Alumni Focus on Susan Gromacki (OD/MS'93)



Deerfield, MA

Were you the first optometrist in your family?


Which degree(s), related to optometry, did you earn at Ohio State?


Who were your mentors at the College of Optometry? Who had a positive effect on your education?

There were so many! Drs. Joe Barr (OD’77, MS’79), Lisa Badowski (OD’88, MS’90), Bob Newcomb (BS’70, OD’71), and Bill Schuller (BS’65) were role models clinically, professionally, and personally. I would not be the optometrist I am today without their support and guidance.


Name of your employer(s) and title, including location.

Director, Contact Lens Service, Washington Eye Physicians & Surgeons, Silver Spring, MD

Give us a glimpse of your typical day as an optometrist.

I start right in at 8:00 a.m. Patient care for about 7.5 hours/day, practice administration for an additional hour or more. My day is filled with specialty contact lens patients who are referred to me from all over the capital region, country and world. I see about 6-8 scleral GP lens wearers and 8-10 keratoconus patients per day. I also perform comprehensive eye examinations and treat a considerable amount of dry eye.

Which optometric issues concern you the most?

That ours is a legislated profession, and that the length and breadth of our education and training are so grossly misunderstood, even among other health care professionals.

Drs. Susan and Scott Lathrop at the Omni
Homestead Resort, where she lectured at the 2016
Virginia Optometric Association Annual Conference

Why did you choose a career in optometry?

As a child, my grandmother lost her vision from glaucoma and diabetic retinopathy, and it made a big impact on my family. I thought I would like to prevent other families from going through what ours did.

Where do you hope to see your optometric career in five years?

To continue providing my patients the best possible care (because they deserve it!); to continue my leadership within the profession through the American Academy of Optometry, from the podium, and by working with industry.

What is one piece of advice you can give OPT IV students as they prepare to graduate and begin their optometric careers?

Take full advantage of your optometric education. Ours is a legislated profession, and many people do not understand what we are trained to do. We need to arm ourselves with knowledge to support our legislative battles, not to mention demonstrate our expertise to our patients and other health care professionals on a daily basis.


Why did you choose to attend Ohio State?

So many reasons…its academic reputation; the opportunity to earn a MS in Physiological Optics; to spend another four years on a college campus, with all its social, cultural and athletic opportunities; and to be a part of a medical community, sharing professors and facilities with the colleges of medicine, dentistry, pharmacy, nursing and the like.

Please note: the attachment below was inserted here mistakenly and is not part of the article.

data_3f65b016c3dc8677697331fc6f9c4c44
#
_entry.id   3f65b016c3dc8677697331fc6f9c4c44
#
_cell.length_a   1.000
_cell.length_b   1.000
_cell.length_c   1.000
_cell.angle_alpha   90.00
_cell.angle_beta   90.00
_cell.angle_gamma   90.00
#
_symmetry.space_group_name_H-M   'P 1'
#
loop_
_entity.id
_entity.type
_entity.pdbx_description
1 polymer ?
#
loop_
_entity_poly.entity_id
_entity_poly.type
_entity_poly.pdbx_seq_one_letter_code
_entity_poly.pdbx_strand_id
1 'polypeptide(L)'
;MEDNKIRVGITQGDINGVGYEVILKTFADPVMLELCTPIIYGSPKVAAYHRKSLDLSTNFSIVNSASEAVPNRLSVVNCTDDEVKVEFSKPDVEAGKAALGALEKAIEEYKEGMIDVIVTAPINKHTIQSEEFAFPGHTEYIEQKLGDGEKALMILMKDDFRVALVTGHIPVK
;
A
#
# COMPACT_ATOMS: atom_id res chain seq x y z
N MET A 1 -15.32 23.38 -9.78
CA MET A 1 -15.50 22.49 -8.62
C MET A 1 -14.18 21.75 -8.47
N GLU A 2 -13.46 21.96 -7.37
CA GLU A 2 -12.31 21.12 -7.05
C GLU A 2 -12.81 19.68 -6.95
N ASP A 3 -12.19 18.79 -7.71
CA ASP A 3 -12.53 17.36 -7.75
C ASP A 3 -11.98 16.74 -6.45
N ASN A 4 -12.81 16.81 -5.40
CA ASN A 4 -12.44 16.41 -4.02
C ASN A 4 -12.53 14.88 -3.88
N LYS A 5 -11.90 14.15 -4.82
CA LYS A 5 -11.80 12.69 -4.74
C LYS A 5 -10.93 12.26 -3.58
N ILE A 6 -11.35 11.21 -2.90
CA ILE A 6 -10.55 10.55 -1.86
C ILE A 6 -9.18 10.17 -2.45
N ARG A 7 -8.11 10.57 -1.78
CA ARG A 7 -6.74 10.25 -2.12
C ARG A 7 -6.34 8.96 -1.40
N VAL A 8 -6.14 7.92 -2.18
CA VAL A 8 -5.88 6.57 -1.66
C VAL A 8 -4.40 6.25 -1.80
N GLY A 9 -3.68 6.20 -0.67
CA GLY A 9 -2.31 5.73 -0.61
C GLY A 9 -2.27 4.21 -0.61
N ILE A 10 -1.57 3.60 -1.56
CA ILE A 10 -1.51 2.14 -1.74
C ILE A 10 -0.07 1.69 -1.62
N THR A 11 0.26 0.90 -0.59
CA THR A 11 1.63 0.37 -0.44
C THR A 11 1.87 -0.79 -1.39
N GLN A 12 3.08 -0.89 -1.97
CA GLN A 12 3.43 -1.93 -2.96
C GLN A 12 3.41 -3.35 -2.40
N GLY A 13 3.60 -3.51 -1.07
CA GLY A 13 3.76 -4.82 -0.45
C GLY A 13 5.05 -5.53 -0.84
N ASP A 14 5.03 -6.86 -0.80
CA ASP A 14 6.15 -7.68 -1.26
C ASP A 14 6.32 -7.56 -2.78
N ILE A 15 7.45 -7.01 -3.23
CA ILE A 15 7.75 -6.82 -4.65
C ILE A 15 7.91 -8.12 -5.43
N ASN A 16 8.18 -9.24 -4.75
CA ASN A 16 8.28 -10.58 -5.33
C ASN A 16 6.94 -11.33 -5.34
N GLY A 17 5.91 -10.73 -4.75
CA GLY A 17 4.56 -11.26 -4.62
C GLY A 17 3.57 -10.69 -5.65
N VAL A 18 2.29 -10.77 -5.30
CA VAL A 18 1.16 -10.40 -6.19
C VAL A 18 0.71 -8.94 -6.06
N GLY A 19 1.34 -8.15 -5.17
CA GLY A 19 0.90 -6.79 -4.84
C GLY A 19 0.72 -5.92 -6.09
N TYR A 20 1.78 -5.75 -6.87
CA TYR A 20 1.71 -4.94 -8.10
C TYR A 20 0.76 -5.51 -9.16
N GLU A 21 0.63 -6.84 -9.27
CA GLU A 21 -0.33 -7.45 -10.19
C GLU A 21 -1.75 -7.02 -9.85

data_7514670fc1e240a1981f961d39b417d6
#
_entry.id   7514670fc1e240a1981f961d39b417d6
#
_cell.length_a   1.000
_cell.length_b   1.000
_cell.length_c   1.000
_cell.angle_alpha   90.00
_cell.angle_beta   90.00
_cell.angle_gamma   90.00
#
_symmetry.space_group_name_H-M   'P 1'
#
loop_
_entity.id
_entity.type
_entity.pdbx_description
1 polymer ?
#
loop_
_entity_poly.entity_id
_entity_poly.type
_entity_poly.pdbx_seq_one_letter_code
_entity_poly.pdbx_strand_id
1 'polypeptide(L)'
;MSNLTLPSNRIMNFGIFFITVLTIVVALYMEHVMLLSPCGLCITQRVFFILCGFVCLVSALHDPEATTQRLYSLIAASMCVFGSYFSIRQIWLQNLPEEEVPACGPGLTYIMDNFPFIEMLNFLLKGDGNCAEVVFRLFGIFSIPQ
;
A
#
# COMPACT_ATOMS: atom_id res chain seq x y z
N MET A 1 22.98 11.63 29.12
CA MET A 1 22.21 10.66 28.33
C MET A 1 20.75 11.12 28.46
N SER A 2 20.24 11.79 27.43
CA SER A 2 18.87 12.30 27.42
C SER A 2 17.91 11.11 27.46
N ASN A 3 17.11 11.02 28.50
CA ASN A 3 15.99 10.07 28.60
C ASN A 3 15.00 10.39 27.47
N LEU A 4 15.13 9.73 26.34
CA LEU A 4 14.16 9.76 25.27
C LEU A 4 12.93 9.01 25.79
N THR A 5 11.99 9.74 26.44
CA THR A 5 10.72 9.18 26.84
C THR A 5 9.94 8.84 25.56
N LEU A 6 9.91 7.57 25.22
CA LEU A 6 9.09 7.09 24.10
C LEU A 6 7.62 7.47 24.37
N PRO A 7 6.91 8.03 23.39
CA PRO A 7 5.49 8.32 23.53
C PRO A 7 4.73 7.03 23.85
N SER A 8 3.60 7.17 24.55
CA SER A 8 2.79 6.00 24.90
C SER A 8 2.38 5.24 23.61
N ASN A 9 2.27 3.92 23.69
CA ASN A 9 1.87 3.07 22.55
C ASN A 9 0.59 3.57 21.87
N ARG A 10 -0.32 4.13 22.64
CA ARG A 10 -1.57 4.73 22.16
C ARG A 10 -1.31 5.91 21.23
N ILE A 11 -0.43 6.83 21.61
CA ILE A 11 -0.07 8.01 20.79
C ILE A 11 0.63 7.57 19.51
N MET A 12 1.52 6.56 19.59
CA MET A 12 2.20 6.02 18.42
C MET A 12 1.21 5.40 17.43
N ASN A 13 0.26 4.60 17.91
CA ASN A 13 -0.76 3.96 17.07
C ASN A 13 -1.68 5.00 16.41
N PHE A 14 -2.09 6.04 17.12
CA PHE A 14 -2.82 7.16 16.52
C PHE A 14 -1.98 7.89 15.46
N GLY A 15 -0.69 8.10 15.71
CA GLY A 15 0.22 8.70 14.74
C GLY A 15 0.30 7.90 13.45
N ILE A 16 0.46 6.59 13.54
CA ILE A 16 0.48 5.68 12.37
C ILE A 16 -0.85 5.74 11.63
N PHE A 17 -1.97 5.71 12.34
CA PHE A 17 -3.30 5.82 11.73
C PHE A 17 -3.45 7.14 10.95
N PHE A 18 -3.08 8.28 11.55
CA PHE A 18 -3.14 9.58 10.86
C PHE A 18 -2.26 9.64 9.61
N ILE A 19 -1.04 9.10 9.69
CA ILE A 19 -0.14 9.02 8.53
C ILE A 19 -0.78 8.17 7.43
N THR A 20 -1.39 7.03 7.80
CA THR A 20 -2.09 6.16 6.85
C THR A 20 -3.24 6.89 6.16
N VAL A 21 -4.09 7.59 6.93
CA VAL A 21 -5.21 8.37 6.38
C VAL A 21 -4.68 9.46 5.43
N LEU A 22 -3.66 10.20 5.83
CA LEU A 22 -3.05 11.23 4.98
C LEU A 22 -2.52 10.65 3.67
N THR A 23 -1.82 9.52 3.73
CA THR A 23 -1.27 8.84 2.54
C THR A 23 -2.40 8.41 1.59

What were your most memorable moments at Ohio State?

Wow, so many! Fun times in the apartment with Michele Garrabrant (OD’93) and my brother, G.P.; Friday lunch bunch with my friends, exploring Columbus and its restaurants; Ohio State football and basketball; and our class softball team making the Final Four of the top co-ed division of the entire university. Funniest moment (although not at the time): a professor calling our entire class “clinical failures.” (100% of the class passed both clinical parts of National Boards on the first try.)

What lesson did you learn at Ohio State that has affected you the most so far in your career?

Sarah and Stephanie at the Omni
Homestead Resort

The summer after my first year, I served as Dr. Barr’s research assistant, the only employee of CLEK at the time. Imagine being a part of a conversation where some of our profession’s greatest researchers (including Drs. Zadnik and Edrington) planned a study which went on to become one of the hallmark papers in keratoconus and in optometry. The experience was invaluable. It was also fun being a college employee, as I got to know all the wonderful staff (e.g. Susie, Skyla, and Doris) who helped make our program great.

What does Ohio State and the College of Optometry mean to you and your family?

The Ohio State College of Optometry, to me, represents quality. The College provided us not only the best academic education, but also great role models who demonstrated what it means to be a professional with integrity.

How do you stay connected with the College of Optometry as an alumna?

By keeping in touch with friends and former professors. Also, in my travels to lecture, participate in Advisory Boards or KOL meetings; or serve on the National Board, there are always Buckeyes present. We have taken the initiative to participate and to lead.


What are your current hobbies, volunteer work, interests?

One of my co-workers once told me, “Optometry is my job. It’s your job, and it’s also your hobby!” Which is true. I enjoy lecturing, writing, volunteering and consulting for our profession. In my “free” time, I enjoy spending time with my husband, Scott, and daughters, Sarah and Stephanie; “managing” my daughters’ athletic careers (soccer, basketball, and softball) and attending their games; working out; coaching basketball; and gardening (we have three acres and I grow an amazing vegetable garden)!

What was the first concert that you attended / most recent? 

The first was Tina Turner. It was really good! The most recent was at our church. We hired professional musicians (many of them from the U.S. Navy Band) to accompany our choir. It was amazing!

If not an optometrist, I would be ...

I have a passion for education, so most likely a college professor or administrator. I have also really enjoyed working with industry over the years, so perhaps earning an MBA and working in the business world. But honestly, there isn’t another profession I would rather be a part of than optometry.